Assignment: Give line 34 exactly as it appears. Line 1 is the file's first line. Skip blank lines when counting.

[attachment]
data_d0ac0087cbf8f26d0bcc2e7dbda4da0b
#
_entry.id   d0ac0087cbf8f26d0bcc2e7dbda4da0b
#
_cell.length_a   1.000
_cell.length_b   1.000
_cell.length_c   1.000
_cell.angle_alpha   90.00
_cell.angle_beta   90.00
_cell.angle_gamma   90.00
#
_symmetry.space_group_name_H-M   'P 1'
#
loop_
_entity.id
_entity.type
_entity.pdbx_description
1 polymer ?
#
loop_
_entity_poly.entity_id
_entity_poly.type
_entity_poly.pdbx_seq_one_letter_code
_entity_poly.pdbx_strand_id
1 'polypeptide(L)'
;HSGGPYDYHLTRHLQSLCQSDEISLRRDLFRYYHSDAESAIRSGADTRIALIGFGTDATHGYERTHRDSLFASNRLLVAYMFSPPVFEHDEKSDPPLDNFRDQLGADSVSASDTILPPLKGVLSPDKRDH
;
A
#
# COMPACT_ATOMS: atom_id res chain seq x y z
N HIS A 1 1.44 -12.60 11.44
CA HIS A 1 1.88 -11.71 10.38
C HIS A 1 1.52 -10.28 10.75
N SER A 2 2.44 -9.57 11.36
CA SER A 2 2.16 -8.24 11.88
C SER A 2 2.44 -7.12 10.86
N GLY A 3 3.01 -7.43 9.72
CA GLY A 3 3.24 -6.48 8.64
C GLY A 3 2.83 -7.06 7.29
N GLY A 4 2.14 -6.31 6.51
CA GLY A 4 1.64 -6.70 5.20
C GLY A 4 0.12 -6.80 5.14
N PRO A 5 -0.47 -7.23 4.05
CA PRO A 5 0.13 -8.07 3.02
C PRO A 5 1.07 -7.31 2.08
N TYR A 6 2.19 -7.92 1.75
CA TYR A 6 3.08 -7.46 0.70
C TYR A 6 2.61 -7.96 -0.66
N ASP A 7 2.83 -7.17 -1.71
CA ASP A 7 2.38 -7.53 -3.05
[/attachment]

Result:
N SER A 2 2.44 -9.57 11.36